Emmett: "It strikes me as a little odd that of these numbers, the heavy percentages inside the city of Houston, because of you look at where the homes were destroyed, that doesn't seem to match up. We don't mean to belabor it right now, but at some point I'd like to look at those numbers, see where those origin zip codes are, because I'm a little concerned about the numbers and the way they seem to be skewed right now."
White: "Could FEMA provide as part of a report, and this goes to Judge Emmett's question, a breakdown by zip code, of the 7736 referrals that have been made. —Would that be possible?"
Mayor White expressed concern over the amount of red tape victims must go through to get assistance. Phillip Parks directs the Houston-Harris County FEMA area field office.
Parks: "Sometimes that process can seem agonizingly slow. However, the process is there for a reason, and it's there to make sure that there is accuracy and that there's proper stewardship of taxpayer dollars.Î¾Î¾And yet, we extend the assistance to those who have eligibility. The establishment of that eligibility is extremely important, especially for individual assistance applicants."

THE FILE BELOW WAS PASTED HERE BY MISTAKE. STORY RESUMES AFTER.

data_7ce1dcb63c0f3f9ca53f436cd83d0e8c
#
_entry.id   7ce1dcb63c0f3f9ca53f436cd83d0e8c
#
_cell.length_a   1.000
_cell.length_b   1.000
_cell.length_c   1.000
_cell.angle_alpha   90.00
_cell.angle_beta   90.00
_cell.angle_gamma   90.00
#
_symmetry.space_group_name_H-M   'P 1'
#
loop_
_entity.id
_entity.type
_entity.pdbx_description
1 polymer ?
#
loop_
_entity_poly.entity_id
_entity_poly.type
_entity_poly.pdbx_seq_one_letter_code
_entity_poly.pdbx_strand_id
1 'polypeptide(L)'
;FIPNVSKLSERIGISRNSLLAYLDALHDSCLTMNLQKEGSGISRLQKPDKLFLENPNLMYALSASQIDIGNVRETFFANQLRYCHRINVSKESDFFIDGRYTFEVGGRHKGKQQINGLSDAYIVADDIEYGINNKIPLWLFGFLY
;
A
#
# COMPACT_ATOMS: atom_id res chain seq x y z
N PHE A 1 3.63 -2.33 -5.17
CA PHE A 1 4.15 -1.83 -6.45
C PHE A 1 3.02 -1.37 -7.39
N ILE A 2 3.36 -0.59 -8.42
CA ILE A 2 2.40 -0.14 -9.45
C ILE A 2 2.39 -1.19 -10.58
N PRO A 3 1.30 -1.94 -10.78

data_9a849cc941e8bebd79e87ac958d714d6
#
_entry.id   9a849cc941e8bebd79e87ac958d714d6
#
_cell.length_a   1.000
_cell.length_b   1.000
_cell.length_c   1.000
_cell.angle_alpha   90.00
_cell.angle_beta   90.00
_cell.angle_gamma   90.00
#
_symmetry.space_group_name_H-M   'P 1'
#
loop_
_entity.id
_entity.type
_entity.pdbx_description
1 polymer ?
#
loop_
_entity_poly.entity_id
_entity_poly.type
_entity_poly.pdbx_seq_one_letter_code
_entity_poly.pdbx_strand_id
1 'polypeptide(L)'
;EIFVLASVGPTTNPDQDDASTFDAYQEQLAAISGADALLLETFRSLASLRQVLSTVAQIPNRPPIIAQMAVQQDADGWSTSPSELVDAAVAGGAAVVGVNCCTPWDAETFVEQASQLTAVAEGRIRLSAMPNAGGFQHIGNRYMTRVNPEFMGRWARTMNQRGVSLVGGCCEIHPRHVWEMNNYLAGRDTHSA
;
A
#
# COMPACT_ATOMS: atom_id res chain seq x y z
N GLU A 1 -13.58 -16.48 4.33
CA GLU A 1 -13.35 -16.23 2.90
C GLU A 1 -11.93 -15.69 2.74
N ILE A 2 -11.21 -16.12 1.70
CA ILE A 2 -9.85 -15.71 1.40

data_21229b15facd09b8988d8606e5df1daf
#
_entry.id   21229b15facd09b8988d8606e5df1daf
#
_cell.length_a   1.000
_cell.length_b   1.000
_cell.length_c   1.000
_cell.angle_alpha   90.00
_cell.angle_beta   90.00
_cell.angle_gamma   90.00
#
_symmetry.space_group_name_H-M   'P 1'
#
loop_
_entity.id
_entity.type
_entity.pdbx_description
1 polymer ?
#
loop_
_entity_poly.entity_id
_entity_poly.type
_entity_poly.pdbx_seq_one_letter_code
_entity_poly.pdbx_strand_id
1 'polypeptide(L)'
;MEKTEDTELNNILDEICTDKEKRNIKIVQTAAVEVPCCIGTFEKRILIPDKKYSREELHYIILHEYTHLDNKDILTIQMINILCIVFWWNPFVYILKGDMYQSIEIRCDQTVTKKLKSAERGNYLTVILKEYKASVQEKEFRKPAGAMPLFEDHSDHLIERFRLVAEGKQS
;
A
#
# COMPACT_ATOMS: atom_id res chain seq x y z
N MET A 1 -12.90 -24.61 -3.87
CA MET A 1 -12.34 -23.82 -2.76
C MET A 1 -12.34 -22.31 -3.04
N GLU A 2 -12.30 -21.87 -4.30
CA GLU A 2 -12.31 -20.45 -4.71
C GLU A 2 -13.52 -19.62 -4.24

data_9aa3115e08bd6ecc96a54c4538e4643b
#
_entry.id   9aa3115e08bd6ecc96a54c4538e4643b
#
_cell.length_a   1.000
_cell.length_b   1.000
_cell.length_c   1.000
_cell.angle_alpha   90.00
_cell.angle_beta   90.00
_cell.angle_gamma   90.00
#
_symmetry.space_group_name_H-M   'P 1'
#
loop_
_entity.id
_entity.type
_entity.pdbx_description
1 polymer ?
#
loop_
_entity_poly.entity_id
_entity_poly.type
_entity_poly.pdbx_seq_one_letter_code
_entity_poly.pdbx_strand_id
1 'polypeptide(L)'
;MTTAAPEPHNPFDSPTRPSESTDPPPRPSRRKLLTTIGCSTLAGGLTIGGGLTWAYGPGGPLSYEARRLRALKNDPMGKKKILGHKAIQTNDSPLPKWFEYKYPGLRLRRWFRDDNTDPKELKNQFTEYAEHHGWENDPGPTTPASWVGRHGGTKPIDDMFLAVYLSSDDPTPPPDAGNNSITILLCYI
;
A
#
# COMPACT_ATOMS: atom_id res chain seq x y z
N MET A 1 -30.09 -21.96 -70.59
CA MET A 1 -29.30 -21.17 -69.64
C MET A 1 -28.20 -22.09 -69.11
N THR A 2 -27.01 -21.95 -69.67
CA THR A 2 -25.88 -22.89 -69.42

The registration and intake period for housing assistance has been extended to December 12th and Parks says folks who have not yet registered to do so at 800-621-FEMA. Judge Emmett calls the meeting productive, but:
Emmett: "Unfortunately, in a country this size, heads of agencies don't always have the local knowledge that they need. I just want to be sure that they understand the way the storm impacted our area. Yeah, there was a broad destruction, but in terms of the level of destruction, it's very specific where that storm surge hit. I want to be sure that the communities that were impacted by the storm surge get attention absolutely at the top of the list."
There's about 8.5-million dollars in the Ike Recovery Fund and over 4-million has already gone out to assist families.
Pat Hernandez, KUHF Houston Public Radio News.